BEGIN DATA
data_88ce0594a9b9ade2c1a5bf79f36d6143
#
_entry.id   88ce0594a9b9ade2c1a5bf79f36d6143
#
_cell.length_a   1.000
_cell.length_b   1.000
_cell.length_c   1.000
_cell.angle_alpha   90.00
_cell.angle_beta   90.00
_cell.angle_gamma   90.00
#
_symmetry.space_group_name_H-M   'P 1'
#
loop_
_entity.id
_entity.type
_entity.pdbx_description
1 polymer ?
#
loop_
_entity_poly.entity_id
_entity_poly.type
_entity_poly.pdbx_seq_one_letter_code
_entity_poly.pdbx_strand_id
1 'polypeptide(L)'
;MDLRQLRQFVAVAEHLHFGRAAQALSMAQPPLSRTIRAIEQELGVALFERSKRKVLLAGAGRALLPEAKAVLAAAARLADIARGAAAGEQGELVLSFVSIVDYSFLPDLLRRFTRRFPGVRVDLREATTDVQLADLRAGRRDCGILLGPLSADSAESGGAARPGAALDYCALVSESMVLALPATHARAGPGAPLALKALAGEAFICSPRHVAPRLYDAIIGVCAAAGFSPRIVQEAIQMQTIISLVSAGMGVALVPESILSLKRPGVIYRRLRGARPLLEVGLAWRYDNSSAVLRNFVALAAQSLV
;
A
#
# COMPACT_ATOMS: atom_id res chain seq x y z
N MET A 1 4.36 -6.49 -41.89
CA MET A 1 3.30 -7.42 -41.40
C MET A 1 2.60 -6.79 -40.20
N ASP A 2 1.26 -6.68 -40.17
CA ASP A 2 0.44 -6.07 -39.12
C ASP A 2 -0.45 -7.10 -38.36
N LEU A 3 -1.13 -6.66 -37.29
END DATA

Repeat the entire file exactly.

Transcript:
data_88ce0594a9b9ade2c1a5bf79f36d6143
#
_entry.id   88ce0594a9b9ade2c1a5bf79f36d6143
#
_cell.length_a   1.000
_cell.length_b   1.000
_cell.length_c   1.000
_cell.angle_alpha   90.00
_cell.angle_beta   90.00
_cell.angle_gamma   90.00
#
_symmetry.space_group_name_H-M   'P 1'
#
loop_
_entity.id
_entity.type
_entity.pdbx_description
1 polymer ?
#
loop_
_entity_poly.entity_id
_entity_poly.type
_entity_poly.pdbx_seq_one_letter_code
_entity_poly.pdbx_strand_id
1 'polypeptide(L)'
;MDLRQLRQFVAVAEHLHFGRAAQALSMAQPPLSRTIRAIEQELGVALFERSKRKVLLAGAGRALLPEAKAVLAAAARLADIARGAAAGEQGELVLSFVSIVDYSFLPDLLRRFTRRFPGVRVDLREATTDVQLADLRAGRRDCGILLGPLSADSAESGGAARPGAALDYCALVSESMVLALPATHARAGPGAPLALKALAGEAFICSPRHVAPRLYDAIIGVCAAAGFSPRIVQEAIQMQTIISLVSAGMGVALVPESILSLKRPGVIYRRLRGARPLLEVGLAWRYDNSSAVLRNFVALAAQSLV
;
A
#
# COMPACT_ATOMS: atom_id res chain seq x y z
N MET A 1 4.36 -6.49 -41.89
CA MET A 1 3.30 -7.42 -41.40
C MET A 1 2.60 -6.79 -40.20
N ASP A 2 1.26 -6.68 -40.17
CA ASP A 2 0.44 -6.07 -39.12
C ASP A 2 -0.45 -7.10 -38.36
N LEU A 3 -1.13 -6.66 -37.29